Weapons of the Royal Irish Constabulary (1822–1922)

Published in Artefacts, Issue 2 (March/April 2020), Volume 28

By Lar Joye

The first police forces in Ireland were created under the Peace Preservation Act of 1814 by Sir Robert Peel (who for three years was MP for Cashel, Co. Tipperary). This was to lead to the creation of county constabularies in 1822, and over the next century 85,000 policemen served. Further restructuring took place in 1836, when the Irish Constabulary was established and became the eyes and ears of the British government in Ireland, maintaining the peace, enforcing the law and helping to collect taxes. They were recruited from the local population, predominantly Roman Catholic, and were billeted in small barracks around the country. For their role in suppressing the Fenian rising of 1867 the constabulary were rewarded with the prefix ‘Royal’ by Queen Victoria. Unlike the police in England, they were armed with revolvers, carbines (a type of shortened rifle) and shotguns. Dublin was policed by the unarmed and smaller Dublin Metropolitan Police (DMP).

By the time of the Irish War of Independence the Royal Irish Constabulary (RIC) was smaller than in the nineteenth century. With a decreased population owing to emigration and the various land acts, the heavy policing of the previous century was no longer necessary. For example, Tipperary in 1871 had 153 barracks compared to 79 in 1911. As the War of Independence continued, resignations from the force increased and in early 1920 it became necessary to recruit from outside Ireland. Most of the new recruits had served in the British army and became known as the ‘Black and Tans’ (see p. 70).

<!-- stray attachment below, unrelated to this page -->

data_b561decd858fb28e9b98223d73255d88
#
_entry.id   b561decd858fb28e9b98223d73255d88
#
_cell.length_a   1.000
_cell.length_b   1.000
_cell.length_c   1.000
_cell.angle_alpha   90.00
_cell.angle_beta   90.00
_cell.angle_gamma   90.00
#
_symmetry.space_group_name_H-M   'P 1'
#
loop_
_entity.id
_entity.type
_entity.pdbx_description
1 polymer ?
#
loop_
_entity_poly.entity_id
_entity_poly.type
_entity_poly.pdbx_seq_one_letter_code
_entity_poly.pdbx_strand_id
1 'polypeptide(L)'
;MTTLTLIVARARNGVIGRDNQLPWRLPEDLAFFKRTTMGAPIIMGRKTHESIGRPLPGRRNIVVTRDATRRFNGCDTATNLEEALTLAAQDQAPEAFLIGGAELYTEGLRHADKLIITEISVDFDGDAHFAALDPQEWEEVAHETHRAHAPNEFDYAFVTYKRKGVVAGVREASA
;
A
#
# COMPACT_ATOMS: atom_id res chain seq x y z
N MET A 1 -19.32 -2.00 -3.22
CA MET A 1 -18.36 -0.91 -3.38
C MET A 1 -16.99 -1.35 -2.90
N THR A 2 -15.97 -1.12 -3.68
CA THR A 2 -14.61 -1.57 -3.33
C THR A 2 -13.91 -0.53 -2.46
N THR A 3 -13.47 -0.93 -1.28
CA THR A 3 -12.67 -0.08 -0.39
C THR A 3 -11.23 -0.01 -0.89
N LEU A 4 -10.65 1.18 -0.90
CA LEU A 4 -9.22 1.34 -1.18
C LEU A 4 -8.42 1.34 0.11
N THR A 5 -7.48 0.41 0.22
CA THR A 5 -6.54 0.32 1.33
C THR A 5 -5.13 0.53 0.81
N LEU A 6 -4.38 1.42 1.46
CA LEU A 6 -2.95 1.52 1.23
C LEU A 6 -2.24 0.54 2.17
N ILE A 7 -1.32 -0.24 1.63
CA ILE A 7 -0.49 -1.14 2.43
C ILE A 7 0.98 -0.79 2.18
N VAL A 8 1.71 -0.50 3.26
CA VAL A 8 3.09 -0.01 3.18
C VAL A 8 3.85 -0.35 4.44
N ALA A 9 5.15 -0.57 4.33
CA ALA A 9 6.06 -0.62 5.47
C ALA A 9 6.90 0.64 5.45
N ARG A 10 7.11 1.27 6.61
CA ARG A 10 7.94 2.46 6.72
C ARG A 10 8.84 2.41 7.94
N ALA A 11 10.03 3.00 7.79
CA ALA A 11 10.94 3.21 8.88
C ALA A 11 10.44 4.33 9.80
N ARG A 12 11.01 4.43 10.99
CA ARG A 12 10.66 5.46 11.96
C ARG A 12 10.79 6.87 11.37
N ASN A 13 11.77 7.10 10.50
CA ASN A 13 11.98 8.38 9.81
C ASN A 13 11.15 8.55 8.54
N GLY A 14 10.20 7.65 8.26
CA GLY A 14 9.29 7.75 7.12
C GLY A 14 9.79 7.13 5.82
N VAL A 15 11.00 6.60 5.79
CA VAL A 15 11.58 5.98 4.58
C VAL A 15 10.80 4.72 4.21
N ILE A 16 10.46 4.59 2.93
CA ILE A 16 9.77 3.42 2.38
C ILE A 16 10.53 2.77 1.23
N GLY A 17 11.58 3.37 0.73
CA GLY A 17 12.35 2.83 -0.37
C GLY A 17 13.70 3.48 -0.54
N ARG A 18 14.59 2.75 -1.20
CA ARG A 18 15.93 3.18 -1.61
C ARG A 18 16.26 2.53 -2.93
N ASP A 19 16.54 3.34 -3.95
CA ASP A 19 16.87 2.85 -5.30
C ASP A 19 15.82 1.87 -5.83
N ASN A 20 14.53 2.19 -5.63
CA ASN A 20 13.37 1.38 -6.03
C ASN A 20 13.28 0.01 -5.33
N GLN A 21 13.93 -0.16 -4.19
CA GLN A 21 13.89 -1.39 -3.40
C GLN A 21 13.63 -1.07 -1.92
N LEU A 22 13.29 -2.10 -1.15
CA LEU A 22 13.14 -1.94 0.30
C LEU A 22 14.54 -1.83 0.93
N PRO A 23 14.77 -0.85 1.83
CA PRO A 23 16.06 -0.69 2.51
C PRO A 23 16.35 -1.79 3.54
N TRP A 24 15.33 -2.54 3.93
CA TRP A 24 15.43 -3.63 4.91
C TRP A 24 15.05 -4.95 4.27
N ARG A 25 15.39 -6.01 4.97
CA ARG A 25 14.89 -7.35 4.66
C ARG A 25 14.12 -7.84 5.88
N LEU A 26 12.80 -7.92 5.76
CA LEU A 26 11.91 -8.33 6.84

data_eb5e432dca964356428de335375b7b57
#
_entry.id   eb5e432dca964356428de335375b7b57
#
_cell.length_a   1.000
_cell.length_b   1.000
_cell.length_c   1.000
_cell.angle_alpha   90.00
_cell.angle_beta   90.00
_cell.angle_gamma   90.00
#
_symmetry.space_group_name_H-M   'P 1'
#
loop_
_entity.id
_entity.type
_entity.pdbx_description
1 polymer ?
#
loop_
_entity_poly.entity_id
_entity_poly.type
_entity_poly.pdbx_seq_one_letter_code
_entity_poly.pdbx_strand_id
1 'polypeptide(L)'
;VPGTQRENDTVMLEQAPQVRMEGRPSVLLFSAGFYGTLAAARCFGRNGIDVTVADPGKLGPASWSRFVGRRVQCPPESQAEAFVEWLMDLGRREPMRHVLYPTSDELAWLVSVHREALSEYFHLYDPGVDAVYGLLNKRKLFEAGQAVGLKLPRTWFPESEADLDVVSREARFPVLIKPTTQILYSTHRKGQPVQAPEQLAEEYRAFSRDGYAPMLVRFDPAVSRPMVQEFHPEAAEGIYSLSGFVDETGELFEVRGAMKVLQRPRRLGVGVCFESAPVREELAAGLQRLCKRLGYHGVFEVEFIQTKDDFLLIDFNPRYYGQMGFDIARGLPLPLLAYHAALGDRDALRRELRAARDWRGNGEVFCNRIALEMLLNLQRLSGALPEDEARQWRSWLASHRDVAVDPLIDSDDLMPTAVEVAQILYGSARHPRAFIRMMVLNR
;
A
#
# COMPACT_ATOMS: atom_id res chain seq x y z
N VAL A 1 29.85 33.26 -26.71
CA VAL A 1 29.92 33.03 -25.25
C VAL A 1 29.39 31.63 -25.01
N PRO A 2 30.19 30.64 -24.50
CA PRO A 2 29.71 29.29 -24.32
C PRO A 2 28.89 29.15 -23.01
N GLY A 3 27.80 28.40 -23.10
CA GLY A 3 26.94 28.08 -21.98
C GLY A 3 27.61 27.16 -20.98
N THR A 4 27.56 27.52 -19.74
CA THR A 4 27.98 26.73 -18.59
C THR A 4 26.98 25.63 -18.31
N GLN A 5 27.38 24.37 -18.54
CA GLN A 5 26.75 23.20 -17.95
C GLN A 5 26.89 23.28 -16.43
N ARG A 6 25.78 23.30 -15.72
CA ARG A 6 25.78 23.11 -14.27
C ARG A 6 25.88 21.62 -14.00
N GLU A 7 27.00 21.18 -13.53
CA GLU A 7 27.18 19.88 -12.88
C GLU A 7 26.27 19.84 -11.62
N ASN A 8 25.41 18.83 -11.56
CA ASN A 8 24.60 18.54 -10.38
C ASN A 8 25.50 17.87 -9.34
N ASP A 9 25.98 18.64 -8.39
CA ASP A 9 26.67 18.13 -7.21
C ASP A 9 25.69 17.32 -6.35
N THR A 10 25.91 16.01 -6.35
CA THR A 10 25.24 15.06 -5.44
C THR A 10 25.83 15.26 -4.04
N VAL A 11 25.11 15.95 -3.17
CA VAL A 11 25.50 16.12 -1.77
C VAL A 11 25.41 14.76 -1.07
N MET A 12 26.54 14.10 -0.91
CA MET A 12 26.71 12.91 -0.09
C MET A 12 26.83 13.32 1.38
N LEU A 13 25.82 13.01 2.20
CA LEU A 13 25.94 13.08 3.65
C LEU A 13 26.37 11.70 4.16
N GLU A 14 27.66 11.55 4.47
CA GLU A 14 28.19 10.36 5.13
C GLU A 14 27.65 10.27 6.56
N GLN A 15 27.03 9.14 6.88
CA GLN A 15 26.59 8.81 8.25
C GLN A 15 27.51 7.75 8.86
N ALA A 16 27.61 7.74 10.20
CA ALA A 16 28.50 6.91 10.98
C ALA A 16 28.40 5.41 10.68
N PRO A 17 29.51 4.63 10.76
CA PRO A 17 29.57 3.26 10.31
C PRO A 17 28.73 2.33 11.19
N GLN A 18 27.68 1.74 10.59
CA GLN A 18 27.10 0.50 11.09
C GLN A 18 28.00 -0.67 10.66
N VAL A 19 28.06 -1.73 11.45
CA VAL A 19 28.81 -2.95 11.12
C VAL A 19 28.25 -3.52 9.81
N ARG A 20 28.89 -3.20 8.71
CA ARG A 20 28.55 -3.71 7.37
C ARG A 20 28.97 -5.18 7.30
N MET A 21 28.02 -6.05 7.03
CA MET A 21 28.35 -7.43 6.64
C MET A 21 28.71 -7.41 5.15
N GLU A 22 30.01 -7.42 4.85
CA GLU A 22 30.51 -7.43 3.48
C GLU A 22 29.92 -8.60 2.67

In peaceful times the RIC did not always carry their weapons when on patrol but they were always available at their barracks. The Lee Enfield carbine (left/above) with a six-bullet magazine—as against ten in the larger rifle—was in use by British army cavalry from 1896 to 1907, when it was decided to issue one common rifle to both infantry and cavalry units: the ‘short magazine’ Lee Enfield rifle Mark III (SMLE, right/below).

The RIC’s 10,000 carbines were introduced in 1904 and, notwithstanding the military change, remained in service with the RIC until 1920, when they were replaced by the SMLE. It is believed that the carbine was selected because it was easier to carry on the recently introduced bicycle. The RIC was also equipped with the Winchester model 1897 pump-action shotgun. Unlike the standard sporting model, this version had a short riot barrel. The shotgun, which had a five-round tubular magazine under the barrel, was ideal for dealing with crowds. The handgun used by the RIC was the .445 Webley service revolver (below), which, like all RIC weapons, was marked with an RIC stamp and an individual number. The RIC had adopted its first Webley revolver in 1868, and the weapon was thereafter marketed by Webley to various colonial police forces as the ‘RIC model’.

Lar Joye is Heritage Officer, Dublin Port.

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